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Learn German common phrases to sound like a native speaker

learn german common phrases native speaker

Meeting German speakers for the first time?

You’ll need to learn German common phrases which will make you sound like a native.

Besides, when you travel, you can use these everyday phrases when you decide to visit another German-speaking country.

Learn German common phrases including casual German phrases, phrases for ordering food or necessities, and common expressions.

German common phrases for greeting

Hallo: Hello

Hallo

Hello

This is the first phrase you say when you meet someone.

You can freely say hallo like you would in English to people you’re close with or to strangers when you want to open up a conversation.

The German word for “hello” is hallöchen (diminutive).

One of the German suffixes that reduce a word to its diminutive is “chen” at the end of “hallöchen.” To be clear, “hallöchen” means “hello” in German in a smaller, cuter voice.

Another way of saying Hello is:

Hallo, wie geht’s?

Hello, how are you?

Good day: Guten Tag in German

This idiom is appropriate throughout the day, with the exception of the evenings.

Use it when entering a business, asking a stranger for directions, or on the phone with someone.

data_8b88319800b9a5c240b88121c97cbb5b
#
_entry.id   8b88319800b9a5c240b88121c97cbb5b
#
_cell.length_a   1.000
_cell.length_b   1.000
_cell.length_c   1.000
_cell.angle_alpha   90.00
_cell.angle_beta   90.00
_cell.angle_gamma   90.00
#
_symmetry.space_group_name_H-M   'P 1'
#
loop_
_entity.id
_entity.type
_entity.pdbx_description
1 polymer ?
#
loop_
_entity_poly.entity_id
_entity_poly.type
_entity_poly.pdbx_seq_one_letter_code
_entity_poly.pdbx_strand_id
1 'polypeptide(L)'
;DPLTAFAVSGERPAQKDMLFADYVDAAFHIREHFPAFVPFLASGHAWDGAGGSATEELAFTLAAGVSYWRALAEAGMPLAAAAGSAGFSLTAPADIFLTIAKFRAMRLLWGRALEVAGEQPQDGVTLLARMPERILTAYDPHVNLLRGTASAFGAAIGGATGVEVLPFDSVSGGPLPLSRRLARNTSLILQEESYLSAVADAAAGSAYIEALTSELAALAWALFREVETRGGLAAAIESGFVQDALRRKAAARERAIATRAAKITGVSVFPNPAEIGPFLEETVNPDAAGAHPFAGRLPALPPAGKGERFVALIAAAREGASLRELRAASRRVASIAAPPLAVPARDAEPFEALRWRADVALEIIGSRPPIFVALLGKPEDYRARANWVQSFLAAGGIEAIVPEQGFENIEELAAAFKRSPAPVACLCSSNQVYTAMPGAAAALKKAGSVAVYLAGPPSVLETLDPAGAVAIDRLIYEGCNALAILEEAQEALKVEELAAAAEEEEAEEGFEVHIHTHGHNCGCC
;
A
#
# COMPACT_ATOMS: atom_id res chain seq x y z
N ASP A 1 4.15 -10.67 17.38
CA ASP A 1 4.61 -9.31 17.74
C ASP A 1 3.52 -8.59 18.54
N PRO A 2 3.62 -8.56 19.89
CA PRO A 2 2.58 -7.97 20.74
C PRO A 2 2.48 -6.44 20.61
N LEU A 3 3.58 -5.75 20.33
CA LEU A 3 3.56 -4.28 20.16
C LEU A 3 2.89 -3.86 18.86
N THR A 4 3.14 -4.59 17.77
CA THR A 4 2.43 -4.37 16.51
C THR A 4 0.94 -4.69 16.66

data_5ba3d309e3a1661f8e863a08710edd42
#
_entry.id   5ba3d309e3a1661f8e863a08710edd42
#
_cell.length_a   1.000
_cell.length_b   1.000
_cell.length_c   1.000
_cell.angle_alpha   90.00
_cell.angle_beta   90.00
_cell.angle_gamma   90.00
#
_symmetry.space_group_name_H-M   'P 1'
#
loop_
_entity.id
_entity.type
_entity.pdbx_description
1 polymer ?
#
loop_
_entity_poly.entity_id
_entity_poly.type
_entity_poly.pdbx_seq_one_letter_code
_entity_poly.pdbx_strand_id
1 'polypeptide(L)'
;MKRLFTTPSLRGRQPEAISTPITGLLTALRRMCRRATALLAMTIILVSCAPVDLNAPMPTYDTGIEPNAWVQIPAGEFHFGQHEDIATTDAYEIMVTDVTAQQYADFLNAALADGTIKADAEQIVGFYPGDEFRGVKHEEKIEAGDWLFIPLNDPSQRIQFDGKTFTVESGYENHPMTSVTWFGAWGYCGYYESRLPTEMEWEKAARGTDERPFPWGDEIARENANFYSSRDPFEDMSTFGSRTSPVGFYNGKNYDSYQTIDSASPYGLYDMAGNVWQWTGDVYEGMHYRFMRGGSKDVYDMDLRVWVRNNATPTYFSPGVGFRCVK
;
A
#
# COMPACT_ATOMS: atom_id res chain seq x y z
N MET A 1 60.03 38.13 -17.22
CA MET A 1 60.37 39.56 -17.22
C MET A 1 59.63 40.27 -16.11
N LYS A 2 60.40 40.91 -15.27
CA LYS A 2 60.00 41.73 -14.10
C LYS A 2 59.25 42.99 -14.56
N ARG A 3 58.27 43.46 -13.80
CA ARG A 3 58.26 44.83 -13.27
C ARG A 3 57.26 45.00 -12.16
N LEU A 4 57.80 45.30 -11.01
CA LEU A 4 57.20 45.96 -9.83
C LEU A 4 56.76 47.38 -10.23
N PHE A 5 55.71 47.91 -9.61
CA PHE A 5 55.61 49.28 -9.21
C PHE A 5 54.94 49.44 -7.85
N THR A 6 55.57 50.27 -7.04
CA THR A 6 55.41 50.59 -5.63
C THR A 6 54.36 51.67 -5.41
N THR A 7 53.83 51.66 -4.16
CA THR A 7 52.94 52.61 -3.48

Freut mich

Nice to meet you!

Good morning: Guten Morgen in German

This is a typical but more official way to welcome folks in the morning, whether in person or over the phone.

Good evening: Guten Abend in German

In German, “Good Evening” is addressed this way. Usually, “Guten Abend” is used around 6 p.m., but some people may begin saying it earlier.

There is no German phrase for “good afternoon” like there is in the English language.

While “Guten Morgen” is acceptable until around eleven o’clock in the morning, you can use “Guten Tag” beyond that time.

Expressing your thankfulness have different connotations

Danke!
Formal: Ich danke Ihnen!

Thank you!

The most common form of saying thank you to anyone.

Vielen Dank

Thank you very much (Many thanks)

Perfect when you want to say thank you to your friend who helped you learn more German expressions

Bitte

You’re welcome

You say this word right after someone says Danke.

Bitte schön / Bitte sehr

Thank you very much

This applies when instead of saying a plain Danke, someone tells you Danke schön and Danke sehr. Then, you reply Bitte schön or Bitte sehr.

German common phrases when traveling

When you’re traveling in Germany, you’ll have to remember basic conversation phrases to save you from sticky situations such as getting lost around the city.

Here is a list of words and simple phrases you need to pack with you.

Ich habe mich verlaufen.

I am lost.

Gibt es hier in der Nähe eine öffentliche Toilette?

Is there a public restroom close by?

Ich fahre weiter nach..

I’m traveling to…

Ich bleibe für das Wochenende

I’m staying for the weekend

Ich bleibe fürein paar Tage

I’m staying for a few days.

Ich bleibe für das Wochenende

I’m staying for a week

Was darf es sein? / Darf ich Ihnen helfen?

May I help you?

Phrases for ordering food and eating

Traveling will take lots of energy and make you tired. Why not order delicious German food?

There’s lots of varieties from der Schinken to das Schweinefleisch and Geflügel.

If you’re ordering at a restaurant, consider practicing these phrases with your friends or family.